Quite simply, if we are to believe many rumours circulating Southampton F.C, it seemed that Koeman did not care for many of his players during his two-year tenure at St Mary’s. In the last few months for example, Sadio Mané was used as a scapegoat for Southampton’s poor form; during the 2015/16 season, Mane arrived 15 minutes late for a pre-match team meeting in an away fixture against Norwich City, and as a result, Koeman dropped him. This seemed like a fair punishment at the time, but soon after, confirmed reports stated that Mané believed he was perfectly on time. The mix-up was in fact on Koeman’s behalf, after changing the time of the meeting without Mane being notified. This was the supposed beginning of the breakdown in the relationship between Koeman and Mane – one that led to Mané’s exit this summer. There are also murmurs that Tadić and Cédric would have left St Mary’s if Koeman stayed as they were tired of his dictator-like attitude. They were also reportedly made to feel like scapegoats during the team’s drop in form.
Finally, again if we can believe rumours, Koeman did not care for any of the youth team. He never bothered to watch their games, he refused to promote many of them to the first team and even went on a “foul-mouthed tirade” at a 20-year old Matt Targett during a training session, abusing him in front of many of his friends and colleagues. This again is a sudden misstep from what Pochettino had installed previously, and what Southampton F.C. want to promote in a football club.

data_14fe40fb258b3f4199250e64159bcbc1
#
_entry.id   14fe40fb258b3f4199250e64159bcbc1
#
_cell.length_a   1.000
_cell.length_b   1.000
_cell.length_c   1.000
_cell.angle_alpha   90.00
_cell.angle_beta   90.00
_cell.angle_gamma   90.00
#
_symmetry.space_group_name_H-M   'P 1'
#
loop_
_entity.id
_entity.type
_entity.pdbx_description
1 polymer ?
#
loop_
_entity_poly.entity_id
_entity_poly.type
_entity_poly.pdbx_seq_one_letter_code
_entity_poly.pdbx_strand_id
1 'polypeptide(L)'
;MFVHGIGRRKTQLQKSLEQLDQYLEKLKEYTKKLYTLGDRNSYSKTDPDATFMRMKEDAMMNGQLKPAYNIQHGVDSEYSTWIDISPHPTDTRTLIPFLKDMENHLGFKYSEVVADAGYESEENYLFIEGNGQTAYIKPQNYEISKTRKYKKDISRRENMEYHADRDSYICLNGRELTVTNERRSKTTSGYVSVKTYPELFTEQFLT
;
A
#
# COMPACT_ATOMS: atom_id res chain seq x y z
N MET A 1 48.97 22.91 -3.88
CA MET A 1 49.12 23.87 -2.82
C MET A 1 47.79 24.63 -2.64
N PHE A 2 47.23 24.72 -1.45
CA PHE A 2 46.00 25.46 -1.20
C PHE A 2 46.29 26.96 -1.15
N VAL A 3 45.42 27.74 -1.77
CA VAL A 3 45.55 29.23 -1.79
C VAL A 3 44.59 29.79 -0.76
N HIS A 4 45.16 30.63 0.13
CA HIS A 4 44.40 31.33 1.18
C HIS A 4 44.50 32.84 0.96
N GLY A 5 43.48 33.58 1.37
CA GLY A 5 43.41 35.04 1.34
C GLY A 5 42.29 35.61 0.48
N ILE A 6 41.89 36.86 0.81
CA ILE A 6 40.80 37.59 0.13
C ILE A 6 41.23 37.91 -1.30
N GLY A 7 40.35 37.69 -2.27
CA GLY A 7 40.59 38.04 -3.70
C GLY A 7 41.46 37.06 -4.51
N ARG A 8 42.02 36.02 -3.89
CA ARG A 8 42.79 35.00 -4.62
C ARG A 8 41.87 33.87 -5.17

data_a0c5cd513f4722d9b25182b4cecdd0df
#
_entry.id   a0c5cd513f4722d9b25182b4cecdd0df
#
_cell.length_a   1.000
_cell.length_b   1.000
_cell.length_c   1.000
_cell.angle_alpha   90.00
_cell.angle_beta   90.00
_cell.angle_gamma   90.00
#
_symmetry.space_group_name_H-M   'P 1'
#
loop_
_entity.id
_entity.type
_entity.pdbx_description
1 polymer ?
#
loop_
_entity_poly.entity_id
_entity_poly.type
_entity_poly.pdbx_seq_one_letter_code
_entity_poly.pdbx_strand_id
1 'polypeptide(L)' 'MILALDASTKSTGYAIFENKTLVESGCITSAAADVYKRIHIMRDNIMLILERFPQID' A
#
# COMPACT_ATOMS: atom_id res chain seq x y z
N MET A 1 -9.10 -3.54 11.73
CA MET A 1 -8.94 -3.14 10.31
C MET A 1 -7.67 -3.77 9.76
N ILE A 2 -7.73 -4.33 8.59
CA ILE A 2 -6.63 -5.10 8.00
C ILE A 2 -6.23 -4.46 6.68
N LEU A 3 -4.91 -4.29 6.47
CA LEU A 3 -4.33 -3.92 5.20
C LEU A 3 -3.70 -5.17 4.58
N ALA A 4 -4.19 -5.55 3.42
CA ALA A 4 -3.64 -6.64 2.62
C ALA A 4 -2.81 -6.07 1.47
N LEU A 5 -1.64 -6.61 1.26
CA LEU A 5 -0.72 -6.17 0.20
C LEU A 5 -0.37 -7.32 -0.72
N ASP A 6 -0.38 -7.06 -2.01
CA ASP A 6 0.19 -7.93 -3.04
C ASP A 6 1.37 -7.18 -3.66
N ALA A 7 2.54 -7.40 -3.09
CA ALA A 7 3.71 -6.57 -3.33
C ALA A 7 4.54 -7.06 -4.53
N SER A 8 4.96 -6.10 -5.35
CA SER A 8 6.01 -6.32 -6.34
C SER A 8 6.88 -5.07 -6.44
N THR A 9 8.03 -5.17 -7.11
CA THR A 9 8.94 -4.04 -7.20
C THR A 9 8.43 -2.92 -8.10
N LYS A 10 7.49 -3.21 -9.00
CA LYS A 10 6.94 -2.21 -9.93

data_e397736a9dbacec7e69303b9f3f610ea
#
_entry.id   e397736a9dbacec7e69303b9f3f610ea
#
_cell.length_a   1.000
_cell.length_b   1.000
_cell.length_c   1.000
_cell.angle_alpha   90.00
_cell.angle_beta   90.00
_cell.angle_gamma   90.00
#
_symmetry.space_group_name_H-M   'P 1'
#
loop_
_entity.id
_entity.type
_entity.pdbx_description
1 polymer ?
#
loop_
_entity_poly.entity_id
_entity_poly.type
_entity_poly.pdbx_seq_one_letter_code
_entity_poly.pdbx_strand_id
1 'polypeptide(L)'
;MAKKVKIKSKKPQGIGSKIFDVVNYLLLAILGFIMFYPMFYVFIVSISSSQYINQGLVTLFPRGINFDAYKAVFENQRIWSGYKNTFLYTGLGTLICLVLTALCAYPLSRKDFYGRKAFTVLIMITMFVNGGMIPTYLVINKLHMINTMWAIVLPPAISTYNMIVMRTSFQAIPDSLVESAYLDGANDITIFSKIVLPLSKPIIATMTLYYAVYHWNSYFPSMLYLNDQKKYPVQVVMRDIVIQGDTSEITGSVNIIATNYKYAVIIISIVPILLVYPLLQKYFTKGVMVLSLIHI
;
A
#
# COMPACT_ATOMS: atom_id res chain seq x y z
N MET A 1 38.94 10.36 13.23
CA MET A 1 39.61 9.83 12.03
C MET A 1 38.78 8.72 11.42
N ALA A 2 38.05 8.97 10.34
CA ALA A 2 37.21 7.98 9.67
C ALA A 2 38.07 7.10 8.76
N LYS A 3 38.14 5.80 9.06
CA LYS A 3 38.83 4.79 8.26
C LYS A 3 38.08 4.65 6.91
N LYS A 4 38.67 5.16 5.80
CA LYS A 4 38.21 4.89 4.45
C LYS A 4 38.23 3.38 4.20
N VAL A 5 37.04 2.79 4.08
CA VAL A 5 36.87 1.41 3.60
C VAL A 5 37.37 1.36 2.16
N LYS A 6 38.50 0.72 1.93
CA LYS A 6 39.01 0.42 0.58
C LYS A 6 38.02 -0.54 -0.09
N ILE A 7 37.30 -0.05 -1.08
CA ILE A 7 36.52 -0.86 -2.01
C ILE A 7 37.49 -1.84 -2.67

However, in press conferences, Koeman embodied the word confidence; he nonchalantly ignored any journalist that he felt was asking unimportant questions, he blatantly lied about the Everton link and often made jokes at the journalists themselves. One thing we cannot doubt; Ronald Koeman is a winner, a disciplinarian who will most likely rise to the top and succeed in his managerial career, given his two record-breaking season in the dugout of St Mary’s. But Southampton fans should not be worried to lose him; he may have broken records and taken us to Europe, but he did not put emphasis on the club’s structure or philosophies, and his mannerisms suggest to me that he thought he was bigger than the club.